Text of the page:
Tuesday, April 20, 2010

One More

And today is just full of cool stuff.

Check out this sewing machine that dyes the thread for you.

Iceland Plume

Okay, so the satellite pictures are really cool looking, but this animated GIF is more instructive.

I tried to post it here, but Blogger apparently doesn't like animated GIFs.

Okay Now I'm Depressed

First, off watch this:

Now read this and this.

Must have. And yet shall not.

Monday, April 19, 2010

Cleaning and Organizing

Yes, it's been going on for a while, but this weekend, we pretty much finished up the office. Things are in boxes, drawers, and cabinets. And there are entirely not enough... too many painted lead miniatures.

Once I get the final approval, I'll get the before and after pictures up.

Friday, April 16, 2010

I Yam What I Yam

This article on the volcano eruption in Iceland is really amazing. And, no, I'm not even going to try to type the name of the volcano.

The pictures are pretty impressive too.

Today at lunch we saw coverage that said showed airplanes flying into Italy and nowhere else in Europe.


Yesterday morning while I was showering, Jennifer brought Pom in from outside, and brought her in to see me.

I began to wonder if we are at our most iconic scent when we get out of the shower. We've just cleaned ourselves, and then begun the layering of scents. Our shampoo, soap, shaving cream, whatever.

Then I thought maybe it's once we've done our hair and added cologne.

Or last night, when she was climbing into my shirt drawers while I was putting clean, folded shirts away, I thought, maybe it's that point when we're finally dressed and there's the added scent of detergent and fabric softener.

Monday, April 12, 2010

Dinner and a Bonus

Saturday, Jennifer took hamburger and Italian sausage out of the freezer, and asked if I would make spaghetti sauce. I told her with my schedule I wouldn't have time until Monday, so that's what i did this evening.

She was feeling a bit sick today and was napping, so before I started cooking, I put on my Beethoven playlist that runs through the 9 symphonies. I got the sauce going, and needed time for the mushrooms to cook down, so to kill time, I decided to make another loaf of beer bread.

I made beer bread (using Newcastle Brown Ale) Saturday morning for the guys at the game, and as I was putting the loaf in the oven on Saturday, Jennifer said, "You going to make one for me too, right?" with just a slight pout to her voice. So, I made her a loaf with Bass Ale. She took it with her to watch the UFC fights, and it was a big hit. I told her it couldn't have gone over better than my loaf did. We demolished our loaf in about 30 minutes.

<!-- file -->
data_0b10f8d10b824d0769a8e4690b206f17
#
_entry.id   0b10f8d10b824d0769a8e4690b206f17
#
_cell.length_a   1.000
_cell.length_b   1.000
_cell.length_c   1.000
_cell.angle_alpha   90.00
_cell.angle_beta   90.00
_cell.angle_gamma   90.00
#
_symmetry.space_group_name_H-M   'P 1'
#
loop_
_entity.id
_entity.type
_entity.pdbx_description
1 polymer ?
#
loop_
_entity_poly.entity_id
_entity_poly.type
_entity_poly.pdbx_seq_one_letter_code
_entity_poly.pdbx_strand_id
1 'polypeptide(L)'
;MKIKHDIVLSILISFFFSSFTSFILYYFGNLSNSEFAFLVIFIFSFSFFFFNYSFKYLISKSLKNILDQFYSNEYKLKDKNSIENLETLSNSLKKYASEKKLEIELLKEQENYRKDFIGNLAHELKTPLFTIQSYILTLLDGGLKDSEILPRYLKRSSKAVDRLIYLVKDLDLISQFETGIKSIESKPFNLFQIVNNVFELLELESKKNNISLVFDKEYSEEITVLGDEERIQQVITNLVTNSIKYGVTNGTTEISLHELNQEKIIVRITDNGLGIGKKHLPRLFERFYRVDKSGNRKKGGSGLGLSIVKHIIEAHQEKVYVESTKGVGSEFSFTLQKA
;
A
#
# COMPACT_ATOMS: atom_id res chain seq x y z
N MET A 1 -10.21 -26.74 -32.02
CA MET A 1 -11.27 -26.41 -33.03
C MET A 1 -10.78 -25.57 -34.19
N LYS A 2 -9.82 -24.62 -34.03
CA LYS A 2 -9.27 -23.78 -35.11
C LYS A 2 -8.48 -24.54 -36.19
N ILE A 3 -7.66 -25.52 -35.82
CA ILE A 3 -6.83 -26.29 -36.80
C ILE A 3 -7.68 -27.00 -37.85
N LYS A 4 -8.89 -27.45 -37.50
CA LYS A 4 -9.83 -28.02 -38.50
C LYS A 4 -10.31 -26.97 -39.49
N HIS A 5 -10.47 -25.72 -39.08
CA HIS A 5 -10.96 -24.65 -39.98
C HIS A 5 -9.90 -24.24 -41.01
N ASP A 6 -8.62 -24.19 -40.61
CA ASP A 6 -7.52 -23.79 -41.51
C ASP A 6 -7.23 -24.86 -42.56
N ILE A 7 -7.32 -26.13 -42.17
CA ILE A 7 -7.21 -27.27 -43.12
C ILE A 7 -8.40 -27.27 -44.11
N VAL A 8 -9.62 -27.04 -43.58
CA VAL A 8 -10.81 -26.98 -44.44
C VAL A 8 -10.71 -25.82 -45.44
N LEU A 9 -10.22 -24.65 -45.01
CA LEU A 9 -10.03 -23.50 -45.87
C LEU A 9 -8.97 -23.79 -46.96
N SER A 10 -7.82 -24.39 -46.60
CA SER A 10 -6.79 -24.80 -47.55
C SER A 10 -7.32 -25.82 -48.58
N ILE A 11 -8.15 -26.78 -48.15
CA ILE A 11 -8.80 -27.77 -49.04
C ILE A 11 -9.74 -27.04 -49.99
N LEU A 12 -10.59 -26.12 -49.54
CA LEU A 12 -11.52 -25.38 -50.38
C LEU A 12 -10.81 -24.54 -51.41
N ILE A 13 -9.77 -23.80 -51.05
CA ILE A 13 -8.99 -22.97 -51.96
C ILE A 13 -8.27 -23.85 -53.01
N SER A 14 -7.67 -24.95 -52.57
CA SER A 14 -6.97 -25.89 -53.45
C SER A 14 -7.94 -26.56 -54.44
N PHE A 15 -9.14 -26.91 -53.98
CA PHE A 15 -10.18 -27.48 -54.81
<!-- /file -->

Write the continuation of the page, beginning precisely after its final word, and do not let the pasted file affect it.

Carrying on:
I had been saying how much I wanted to do an Anchor Steam beer bread, so when I bought mushrooms today, I also got a 6-pack of Anchor, with the added bonus of it being on sale.

With a few Facebook breaks, I got the bread out, and got the noodles ready. It turns out that it took the first 4 of Beethoven's symphonies for the sauce to be done and the noodles get ready, because I was serving it up just as the Fifth Symphony came on.


And now as promised to the guys in the GURPS group, here is the recipe I've been using for the beer bread. It's actually coming out even better than the Trader Joe's mix.

Beer Bread

3 cups - Flour (sifted)
1/4 cup - Sugar
3 teaspoons (tsps.) - Baking Powder
1 tsp. - Salt
12 oz. - Beer
1/4 cup - Butter (melted)
9-inch loaf pan

Preheat the oven to 375 degrees F

Mix the dry ingredients together. (I like to have the sifter in the mixing bowl, and out all of the ingredients in the sifter, and then sift them together into the bowl. the sifting is important as it makes the bread lighter and fluffier.)

Melt the 1/4 cup (half a stick) of butter and set it aside. (I put the butter in a small bowl and microwave it for 30 seconds.)

Grease the loaf pan. (I use a vegetable oil spray.)

If you have a fixed mixer (like a Kitchenaid) begin stirring use the lowest setting. if you are using a hand mixer, also use the lowest setting. Slowly pour the beer in while mixing. (Pouring the beer in slowly, and mixing slowly, prevents the loss of the carbonation which is what is going to help the bread rise. Lose those bubbles, and the bread will be dense.)

Once the batter is mixed to where it is uniform, the lumps are smaller than a pencil eraser, and it sticks to the side of the bowl, it is ready. Pour/scrape the batter into the loaf pan, and spread it to an even thickness. Pour the butter over the top and put in the oven on the middle rack.